Found Tim Tams at Wmart!

Discussion in 'The Watercooler' started by WhymeMom?, Dec 22, 2009.

  1. WhymeMom?

    WhymeMom? No real answers to life..

    Okay, so they are not Arnotts, but made by Pepperridge Farm. They say right on the front of package Austrailia's favorite cookie....... Can't believe I finished off the chocolate creme package on the way home....... well it was a 25 minute drive......... yum, I did manage to make it home without opening the caramel package, so maybe later.......... Would love to compare them to the "real" Tim Tams, but these ain't bad.............. except for my diet...........
  2. Marguerite

    Marguerite Active Member

    I suspect if you go digging, Pepperidge Farm will either be a subsidiary of Arnott's or have been given permission under license to make them. In which case - they would be fairly similar. The milk chocolate Tim Tams (described as "original") and the caramel ones, have the butterscotch-flavoured biscuit. If the recipe is authentic, that is one of thr yummy things about them.

    We like the double coat, or the dark chocolate ones. The caramel ones might be too sweet - they are for us. Still delicious, though.

    Do I dare tell you about how to enjoy a Tim Tam Slam? I think there's a YouTube link which has Rove (Aussie TV host) and Rihanna having a Tim Tam Slam live on his TV show.

    And remember - I won a year's supply of these things! They consider a year's supply to be 48 packs. We have a carton of 24 packs (minus a few which we've already eaten) in the living room. In summer we're having to put each pack in the fridge first, so the chocolate won't be too soft.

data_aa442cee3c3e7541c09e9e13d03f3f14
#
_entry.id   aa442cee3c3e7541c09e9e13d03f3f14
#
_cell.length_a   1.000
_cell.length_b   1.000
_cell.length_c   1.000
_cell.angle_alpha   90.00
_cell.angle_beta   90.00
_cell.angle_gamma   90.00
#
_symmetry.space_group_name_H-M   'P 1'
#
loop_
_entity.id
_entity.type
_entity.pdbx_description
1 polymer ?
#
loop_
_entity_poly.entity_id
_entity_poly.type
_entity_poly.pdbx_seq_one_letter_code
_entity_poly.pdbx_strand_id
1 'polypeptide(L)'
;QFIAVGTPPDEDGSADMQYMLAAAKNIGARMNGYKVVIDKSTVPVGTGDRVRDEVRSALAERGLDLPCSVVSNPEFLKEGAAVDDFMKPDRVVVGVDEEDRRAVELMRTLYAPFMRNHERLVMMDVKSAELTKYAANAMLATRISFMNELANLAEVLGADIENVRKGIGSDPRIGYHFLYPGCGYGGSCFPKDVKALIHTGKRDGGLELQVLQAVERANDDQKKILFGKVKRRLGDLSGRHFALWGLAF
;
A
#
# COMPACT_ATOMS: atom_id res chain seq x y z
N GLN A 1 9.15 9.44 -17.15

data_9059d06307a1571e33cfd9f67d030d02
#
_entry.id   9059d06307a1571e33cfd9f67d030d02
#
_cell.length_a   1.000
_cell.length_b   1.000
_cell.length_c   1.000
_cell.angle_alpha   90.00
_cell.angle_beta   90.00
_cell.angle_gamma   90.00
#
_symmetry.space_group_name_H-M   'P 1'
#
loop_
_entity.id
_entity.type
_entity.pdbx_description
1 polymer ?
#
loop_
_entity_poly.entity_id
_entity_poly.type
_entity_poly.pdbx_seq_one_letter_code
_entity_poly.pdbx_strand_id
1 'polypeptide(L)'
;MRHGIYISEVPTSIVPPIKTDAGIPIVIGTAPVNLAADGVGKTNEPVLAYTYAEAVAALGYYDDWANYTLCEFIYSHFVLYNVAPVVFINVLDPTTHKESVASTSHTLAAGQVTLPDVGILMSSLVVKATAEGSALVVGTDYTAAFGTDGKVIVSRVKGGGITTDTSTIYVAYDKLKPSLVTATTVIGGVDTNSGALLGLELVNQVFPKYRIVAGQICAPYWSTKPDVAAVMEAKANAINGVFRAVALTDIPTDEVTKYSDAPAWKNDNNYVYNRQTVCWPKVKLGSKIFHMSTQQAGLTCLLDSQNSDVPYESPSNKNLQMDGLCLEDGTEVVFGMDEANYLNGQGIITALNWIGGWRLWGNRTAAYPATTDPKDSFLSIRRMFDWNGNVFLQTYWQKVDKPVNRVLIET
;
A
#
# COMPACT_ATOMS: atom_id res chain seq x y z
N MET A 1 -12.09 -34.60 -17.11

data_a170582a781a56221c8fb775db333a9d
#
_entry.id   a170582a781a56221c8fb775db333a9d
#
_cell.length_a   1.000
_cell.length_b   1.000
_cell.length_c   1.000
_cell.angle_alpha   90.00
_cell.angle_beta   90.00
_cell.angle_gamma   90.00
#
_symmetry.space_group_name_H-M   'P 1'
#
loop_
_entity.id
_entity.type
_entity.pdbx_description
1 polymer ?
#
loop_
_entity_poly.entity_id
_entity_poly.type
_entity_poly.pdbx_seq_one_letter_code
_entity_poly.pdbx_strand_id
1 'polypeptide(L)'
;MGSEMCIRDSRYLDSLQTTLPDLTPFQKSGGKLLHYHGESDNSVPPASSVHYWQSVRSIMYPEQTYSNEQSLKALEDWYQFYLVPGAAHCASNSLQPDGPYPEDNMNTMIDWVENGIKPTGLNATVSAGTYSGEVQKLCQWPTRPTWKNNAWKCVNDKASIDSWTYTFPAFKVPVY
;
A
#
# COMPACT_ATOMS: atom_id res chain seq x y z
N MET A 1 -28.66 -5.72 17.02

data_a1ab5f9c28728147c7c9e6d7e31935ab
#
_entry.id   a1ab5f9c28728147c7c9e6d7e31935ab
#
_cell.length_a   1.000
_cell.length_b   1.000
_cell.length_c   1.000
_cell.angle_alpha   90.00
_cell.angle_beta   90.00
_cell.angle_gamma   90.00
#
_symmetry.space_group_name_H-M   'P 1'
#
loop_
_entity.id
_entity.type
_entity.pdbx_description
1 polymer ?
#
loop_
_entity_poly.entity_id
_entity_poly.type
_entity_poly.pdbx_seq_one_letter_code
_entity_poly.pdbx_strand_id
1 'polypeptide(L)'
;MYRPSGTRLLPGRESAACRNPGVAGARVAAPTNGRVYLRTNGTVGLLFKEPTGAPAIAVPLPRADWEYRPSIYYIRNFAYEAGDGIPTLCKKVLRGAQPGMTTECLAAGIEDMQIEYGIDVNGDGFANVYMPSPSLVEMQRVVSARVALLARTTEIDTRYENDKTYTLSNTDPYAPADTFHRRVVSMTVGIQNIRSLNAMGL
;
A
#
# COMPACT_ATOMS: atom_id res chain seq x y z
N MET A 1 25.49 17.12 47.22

3. KTMom91

    KTMom91 Well-Known Member

    We found them at Target last year, but haven't seen them this year.
  4. mstang67chic

    mstang67chic Going Green

    Ok, which Walmart were you at????? I'll check mine but just in case, I want to go to the exact same one!!! LOL

    That reminds me, is World Market still open or did they close?
  5. WhymeMom?

    WhymeMom? No real answers to life..

    I was at the new one off Lima Road/Dupont. They were right there in the cookie aisle with the Milano, Tahoe and other Pepperidge Farm cookies. I didn't buy them all so get there quickly........ of course you realize there are only about 8 cookies in the pack????? Drat........
  6. WhymeMom?

    WhymeMom? No real answers to life..

    Oh, I think they did close our World Market up by the mall.......
  7. mstang67chic

    mstang67chic Going Green

    Argh!!! I was just up that way last night! Go figure! LOL
  8. Marguerite

    Marguerite Active Member

    The Arnotts packs have 11 Tim Tams in each pack.

    They really are hot on imitations, an Aussie businessman who is known for making a fuss about Australian icons being sold overseas (Vegemite is owned by Kraft, not an Aussie company; Arnott's was also sold overseas, no longer Aussie) brought out his own brands of these items, he changes the name a little. So his biscuits were called "Tem p Tins" and Arnotts took him to court because the packaging was too similar (deliberately so, of course). So if your US company is calling these things Tim Tams" they will be the real deal, or at least under license and therefore as close to the real thing as possible.

    Sorry you're being shortchanged on the nuber of biscuits in each pack, though.

  9. mstang67chic

    mstang67chic Going Green

    Marg...I've had a pack of Arnott's Tim Tams. There was a contest somewhere by an Aussie author and in addition to an ebook of hers, she was also more than kind enough to send me a pack of Tim Tams. Gooooooooooooooooood!!!!! I'm sure we can order them online and get them but it's just a matter of if we are willing to pay close to triple the cost by the time it's all said and done. LOL